Psst... We're working on the next generation of Chowhound! View >
HOME > Chowhound > Cookware >
Dec 20, 2006 04:46 AM

need a versatile knife, suggestions

I recently moved across the country, and had leave all my cookware behind in storage. One of the equipment being a forged Global 8.25" Chef's knife. My roommate has one of those $20 for a 15 piece plus block knife set. As you can imagine, you get what you pay for. No matter what I do with the steel (we don't have any whetstones), it does not get and stay sharp.

I want to get a good versatile knife in the interrim. I'm already very happy with my Global chef's knife, and I've had a lot of "chop time" with a Henkels, which I find to also be an excellent knife. But I don't want to spend nearly as much on something I already have.

At first, after doing a lot of research, I found a comparison of several German vs. Japanese style knives on a site called "cooking for engineers". While not the highest performer, one was deemed one of the best value. The knife was a Japanese made western style chef's knife called "Tojiro F-808 8.2-in Gyuto". In the testing it performed better than the Tojiro professional line. I even found a place locally where I can get it at a decent discount, less than $45.

I went to take a look at it, and to get a feel for it. It is lighter than my Global (180g vs 268g), but it has a comfortable grip. Like many Japanese knives it's very thin, made of a hard steel (60-61 rockwell), and very sharp.

But as I was looking, I still couldn't shake the feeling that I'm unnecessarily buying something I already have. Should I get a completely different kind of knife that is just as versatile as a chef's knife, like purchasing a santoku instead?

What would you do in my position? I'm interested in hearing about other decent but inexpensive brand/line knives should I look at?

  1. Click to Upload a photo (10 MB limit)
  1. Panoz, The best knives for those on a budget are Forschner stamped steel knives. Most people might be surprised, but the Forschner knife is ubiquitous in the food service industry because they are tough, extremely sharp and the handles are a contoured Fibrox that is non-slip and extremely comfortable. I am a professional baker and I probably couldn't do my job W/O the inexpensive Forschner paring knives.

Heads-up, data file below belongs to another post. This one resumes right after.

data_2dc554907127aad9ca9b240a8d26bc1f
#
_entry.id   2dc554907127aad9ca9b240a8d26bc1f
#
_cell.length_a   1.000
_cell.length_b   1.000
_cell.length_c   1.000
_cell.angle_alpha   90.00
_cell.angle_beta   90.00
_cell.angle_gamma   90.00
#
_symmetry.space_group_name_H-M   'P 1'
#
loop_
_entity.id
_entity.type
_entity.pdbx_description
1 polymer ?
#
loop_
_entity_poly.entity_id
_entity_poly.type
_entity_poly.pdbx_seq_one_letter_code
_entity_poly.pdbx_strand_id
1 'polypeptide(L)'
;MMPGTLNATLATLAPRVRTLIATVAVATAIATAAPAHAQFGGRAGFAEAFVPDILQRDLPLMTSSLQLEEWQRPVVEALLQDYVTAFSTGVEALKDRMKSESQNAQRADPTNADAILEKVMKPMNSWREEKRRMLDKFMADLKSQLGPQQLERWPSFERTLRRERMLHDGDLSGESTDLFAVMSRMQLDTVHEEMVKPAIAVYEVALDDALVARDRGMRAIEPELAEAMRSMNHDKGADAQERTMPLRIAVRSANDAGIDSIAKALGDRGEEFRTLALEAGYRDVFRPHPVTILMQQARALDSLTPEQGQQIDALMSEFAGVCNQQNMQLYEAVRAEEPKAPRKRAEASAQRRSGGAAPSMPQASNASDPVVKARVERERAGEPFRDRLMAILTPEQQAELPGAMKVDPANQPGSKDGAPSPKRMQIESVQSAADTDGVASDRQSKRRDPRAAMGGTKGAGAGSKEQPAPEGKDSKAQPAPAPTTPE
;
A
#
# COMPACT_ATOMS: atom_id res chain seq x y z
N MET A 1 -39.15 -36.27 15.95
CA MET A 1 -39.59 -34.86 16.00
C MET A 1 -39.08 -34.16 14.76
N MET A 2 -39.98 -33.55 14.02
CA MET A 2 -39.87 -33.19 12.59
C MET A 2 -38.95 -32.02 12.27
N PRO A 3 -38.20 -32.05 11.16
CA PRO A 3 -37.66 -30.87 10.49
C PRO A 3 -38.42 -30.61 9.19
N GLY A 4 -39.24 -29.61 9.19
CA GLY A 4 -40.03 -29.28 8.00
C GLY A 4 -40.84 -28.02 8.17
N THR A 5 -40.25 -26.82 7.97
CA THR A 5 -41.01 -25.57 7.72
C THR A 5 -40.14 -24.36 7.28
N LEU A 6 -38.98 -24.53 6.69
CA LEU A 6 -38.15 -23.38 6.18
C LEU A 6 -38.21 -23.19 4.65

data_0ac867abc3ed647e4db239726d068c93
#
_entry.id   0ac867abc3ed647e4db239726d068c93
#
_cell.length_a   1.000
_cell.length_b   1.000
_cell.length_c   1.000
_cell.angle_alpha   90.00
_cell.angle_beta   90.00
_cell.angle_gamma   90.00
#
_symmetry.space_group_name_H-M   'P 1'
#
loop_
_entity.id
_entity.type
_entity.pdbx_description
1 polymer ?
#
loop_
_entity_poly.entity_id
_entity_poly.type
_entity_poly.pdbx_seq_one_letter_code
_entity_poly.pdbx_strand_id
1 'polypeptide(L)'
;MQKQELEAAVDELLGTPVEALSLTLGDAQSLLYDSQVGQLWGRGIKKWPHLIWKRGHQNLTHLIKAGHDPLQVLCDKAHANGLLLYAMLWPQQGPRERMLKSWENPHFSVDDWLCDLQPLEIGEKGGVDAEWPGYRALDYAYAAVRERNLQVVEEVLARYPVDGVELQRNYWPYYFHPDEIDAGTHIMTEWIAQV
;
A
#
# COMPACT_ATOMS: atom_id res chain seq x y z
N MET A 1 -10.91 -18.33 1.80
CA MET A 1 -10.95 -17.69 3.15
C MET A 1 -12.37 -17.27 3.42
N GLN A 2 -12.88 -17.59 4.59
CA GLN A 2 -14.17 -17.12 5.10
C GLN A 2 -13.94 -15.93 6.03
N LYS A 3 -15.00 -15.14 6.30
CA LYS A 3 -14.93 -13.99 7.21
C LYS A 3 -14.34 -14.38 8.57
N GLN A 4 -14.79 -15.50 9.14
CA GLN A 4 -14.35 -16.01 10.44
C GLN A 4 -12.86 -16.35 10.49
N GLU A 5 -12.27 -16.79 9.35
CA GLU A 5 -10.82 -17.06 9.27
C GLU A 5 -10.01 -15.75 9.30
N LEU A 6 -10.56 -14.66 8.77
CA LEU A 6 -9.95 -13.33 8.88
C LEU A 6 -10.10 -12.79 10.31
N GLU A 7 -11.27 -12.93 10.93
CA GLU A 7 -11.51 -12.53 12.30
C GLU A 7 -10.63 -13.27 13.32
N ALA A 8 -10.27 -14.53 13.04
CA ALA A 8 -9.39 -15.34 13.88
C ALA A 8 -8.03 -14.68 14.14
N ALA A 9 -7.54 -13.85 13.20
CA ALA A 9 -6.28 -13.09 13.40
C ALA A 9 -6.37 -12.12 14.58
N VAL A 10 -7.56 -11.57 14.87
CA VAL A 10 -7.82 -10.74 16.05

A santuko knife is very useful and great to have in your knife arsenal, but they are best used for prepping vegetables.

    Panoz, are you any relation to Don Panoz of ALMS fame?

    1 Reply
    1. re: Kelli2006

      I second the Forschner even though I have a Shun, among others. Great value for an inexpensive knife.

    2. I have 2 suggestions. One is to get a similar knife, but in carbon steel (yeah, the kind that if not wiped down after use will discolor, etc.) This kind of steel is not out of date, just different--generally easier to sharpen, etc. It is also the kind of steel a lot of those razor sharp sushi knives are made of. Look at the Hiromoto High Carbon HC-4 @ It's a little bigger than your Global--but, perhaps surprisingly, doesn't seem so large b/c the weight of japanese knives are generally lighter than you'll find in your typical German blades.

      The other possibility is to pick up a low-cost cleaver, which many people use instead of a chef's knife. An all purpose chopper, slicer, scooper, you-name-it. Maybe you'll discover you love it. Here's a link to a recent review of one choice: kitchen forum is loaded with people dispensing knowledgable advice. Your Tojiro knife gets mentioned there quite often. Any of the choices I mentioned should be under $50. Good luck.

      1. Ditto the two links The Loaf gave you. Only thing I'd add is that if you're looking for something different, or a new experience, try a slicing cleaver. Some of the guys over at the knife forum swear by them, and do all their cooking with one. I personally don't have one, but they've had great results with rather inexpensive cleavers. Head over to the forum and read some of their reviews :)

        1. Get the same knife and that way, when you send your knives out for sharpening, you will always have one to work with. Also, I'm guessing you will have a sous chef in your kitchen and then you won't have to fight over who get's the Global. ;)

          1. ok,i think this is the company i'm thinking of. this sounds cheesy, but i have one of these and its actually not bad, my moms had a foreversharp for 25 years, no problems, plus, if it ever does break or get dull they send you a new one. i saw a demo in a store once..he did actually saw a board in half lol, it was kind of corny, but i love the knives

            it sounds like you already have a good chefs knife. i suppose these stay sharp because they're serrated, but still i like them.